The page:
Otto Wallin: What I learned about Tyson Fury in my 2019 title bout against him

Otto Wallin: What I learned about Tyson Fury in my 2019 title bout against him

For 36 minutes I was in the ring with Tyson Fury, going toe-to-toe with what some consider the best heavyweight boxer today. When I landed shots that opened a cut in the third round that night in 2019, there was a chance the doctor on-hand could have ended it early. But he persevered in the back half of that fight, stepping up his aggressiveness and pace and winning the bout by decision.

Fury has since gone on to defeat Deontay Wilder two times in a row and on Saturday will look to defend his WBC heavyweight title belt against fellow Brit Dillian Whyte. Fury – at 6-foot-7 and 278 pounds – moves and boxes unlike anyone else in the sport for a man that size. His intelligence and confidence also helps him in the ring, as his strategy against myself, Whyte or Wilder will all be different.

What makes Fury so special of a fighter and how will the game plan for this weekend’s fight in front of almost 100,000 fans at Wembley Stadium? Let’s break it all down.


Overall, his height and reach are the biggest things that stand out. And even though he’s so big and heavy, he moves really well. He has good footwork and good upper body movement and defense. He’s smart, too, and an experienced fighter.

Fury knows how to pick shots for all 12 rounds. I feel like Whyte is kind of the perfect style for Fury because he can outbox him. Fury has to be awkward and he use his feints a lot in this matchup.

Footwork and speed

Fury is very good at using his size to his advantage. He uses a lot of feints and he has really long arms, so when he’s feinting you get a reaction and then people don’t know, with his reach, where shots are coming from. So when he’s feinting, it kind of throws people off a little bit.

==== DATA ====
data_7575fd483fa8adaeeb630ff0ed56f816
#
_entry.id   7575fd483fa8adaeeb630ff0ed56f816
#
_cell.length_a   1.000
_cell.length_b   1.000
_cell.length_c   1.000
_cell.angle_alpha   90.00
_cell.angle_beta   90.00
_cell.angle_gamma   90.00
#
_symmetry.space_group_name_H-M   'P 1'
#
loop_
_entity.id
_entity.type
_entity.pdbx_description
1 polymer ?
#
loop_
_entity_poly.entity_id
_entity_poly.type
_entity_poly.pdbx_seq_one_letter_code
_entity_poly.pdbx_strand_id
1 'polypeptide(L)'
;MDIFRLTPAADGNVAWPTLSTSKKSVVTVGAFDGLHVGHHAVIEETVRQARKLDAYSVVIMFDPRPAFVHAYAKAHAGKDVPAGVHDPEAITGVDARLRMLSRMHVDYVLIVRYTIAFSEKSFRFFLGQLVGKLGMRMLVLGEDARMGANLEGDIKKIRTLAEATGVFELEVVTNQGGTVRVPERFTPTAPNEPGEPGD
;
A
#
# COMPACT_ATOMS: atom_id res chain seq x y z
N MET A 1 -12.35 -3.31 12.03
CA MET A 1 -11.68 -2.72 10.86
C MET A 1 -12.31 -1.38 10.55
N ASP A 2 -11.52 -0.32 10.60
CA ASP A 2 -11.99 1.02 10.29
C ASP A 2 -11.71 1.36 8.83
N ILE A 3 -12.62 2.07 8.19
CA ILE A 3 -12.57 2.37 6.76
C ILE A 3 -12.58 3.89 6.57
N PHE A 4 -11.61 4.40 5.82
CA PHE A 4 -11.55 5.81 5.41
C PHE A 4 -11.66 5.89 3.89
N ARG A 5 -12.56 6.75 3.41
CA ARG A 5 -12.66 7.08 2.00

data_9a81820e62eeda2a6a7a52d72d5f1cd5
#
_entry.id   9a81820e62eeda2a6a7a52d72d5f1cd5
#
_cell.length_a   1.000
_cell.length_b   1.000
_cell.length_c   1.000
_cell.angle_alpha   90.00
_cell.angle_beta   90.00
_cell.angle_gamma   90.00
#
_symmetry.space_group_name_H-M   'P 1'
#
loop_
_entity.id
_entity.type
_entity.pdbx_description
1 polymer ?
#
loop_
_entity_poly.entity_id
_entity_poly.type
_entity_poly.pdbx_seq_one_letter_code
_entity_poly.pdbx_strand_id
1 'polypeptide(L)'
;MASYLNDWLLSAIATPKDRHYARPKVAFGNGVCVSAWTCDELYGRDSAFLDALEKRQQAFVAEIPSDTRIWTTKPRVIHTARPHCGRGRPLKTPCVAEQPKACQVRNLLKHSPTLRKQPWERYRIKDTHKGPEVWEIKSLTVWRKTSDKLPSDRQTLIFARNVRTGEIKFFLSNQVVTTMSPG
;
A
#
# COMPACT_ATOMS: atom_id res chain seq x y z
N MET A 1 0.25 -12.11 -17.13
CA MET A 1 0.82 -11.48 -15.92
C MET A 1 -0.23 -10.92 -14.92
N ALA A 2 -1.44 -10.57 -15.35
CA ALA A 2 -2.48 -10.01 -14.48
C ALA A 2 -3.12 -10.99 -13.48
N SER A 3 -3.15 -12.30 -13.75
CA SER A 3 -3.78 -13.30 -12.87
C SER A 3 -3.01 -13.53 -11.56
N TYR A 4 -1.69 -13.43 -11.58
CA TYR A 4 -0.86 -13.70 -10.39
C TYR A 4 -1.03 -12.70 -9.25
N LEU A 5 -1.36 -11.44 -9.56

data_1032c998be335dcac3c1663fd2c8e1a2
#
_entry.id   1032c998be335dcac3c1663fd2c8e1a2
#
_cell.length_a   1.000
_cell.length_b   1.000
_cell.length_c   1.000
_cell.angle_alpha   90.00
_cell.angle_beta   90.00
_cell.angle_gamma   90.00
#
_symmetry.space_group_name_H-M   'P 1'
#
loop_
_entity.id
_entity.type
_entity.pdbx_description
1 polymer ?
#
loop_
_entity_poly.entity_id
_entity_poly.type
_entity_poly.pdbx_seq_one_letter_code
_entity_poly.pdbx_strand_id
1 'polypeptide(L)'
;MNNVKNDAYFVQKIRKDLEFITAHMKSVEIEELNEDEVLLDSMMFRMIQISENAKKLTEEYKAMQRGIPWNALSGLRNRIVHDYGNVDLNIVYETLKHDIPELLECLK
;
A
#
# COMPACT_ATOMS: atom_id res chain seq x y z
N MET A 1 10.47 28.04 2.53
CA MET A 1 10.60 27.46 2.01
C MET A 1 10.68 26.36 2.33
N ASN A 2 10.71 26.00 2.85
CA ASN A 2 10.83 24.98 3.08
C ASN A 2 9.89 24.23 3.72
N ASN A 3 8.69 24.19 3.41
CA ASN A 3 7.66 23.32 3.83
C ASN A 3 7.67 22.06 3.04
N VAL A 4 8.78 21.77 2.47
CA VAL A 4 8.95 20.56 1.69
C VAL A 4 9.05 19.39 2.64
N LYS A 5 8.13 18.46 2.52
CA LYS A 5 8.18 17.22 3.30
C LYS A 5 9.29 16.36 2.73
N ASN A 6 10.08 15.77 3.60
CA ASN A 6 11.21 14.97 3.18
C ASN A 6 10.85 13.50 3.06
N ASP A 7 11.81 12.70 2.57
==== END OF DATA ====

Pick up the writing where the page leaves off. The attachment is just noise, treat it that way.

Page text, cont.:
He’s also very awkward and likes to stay on the outside. If you let him get comfortable he will be dancing. He will be putting his hands behind his back to play mind games with the opponent. When I fought him it was part of the game plan to take that away. I did so by being aggressive and I stayed on him so he couldn’t be comfortable and dance, jab and feint as much.

Leaning on his opponents

He does it and it really works for him because he’s so tall and heavy. He’s taller than everyone, so when his opponents come in, he has to lean over them and push them down. That’s a tactic that the Klitschkos used a lot. Any time somebody would get close to them, they would tie them up and lean on them and tire them out. When Fury fought Wladimir Klitschko, he tried to do the same thing. He didn’t let Klitschko lean on him. It was very tiring when he did it to me. The guy is 270 pounds and all you’re doing is trying to stand up straight.


Tyson Fury is coming off two victories over Deontay Wilder. (Mikey Williams / Top Rank)

Power

I wouldn’t say that he has one-punch knockout power because he hasn’t really knocked anyone out in a long time like that. But he throws a lot of punches for 12 rounds. And he’s a big guy and heavy. So of course he has power. He doesn’t have crazy power like Deontay Wilder, or even Joshua. But it’s more steady. He throws good combinations that will break you down over time.

Confidence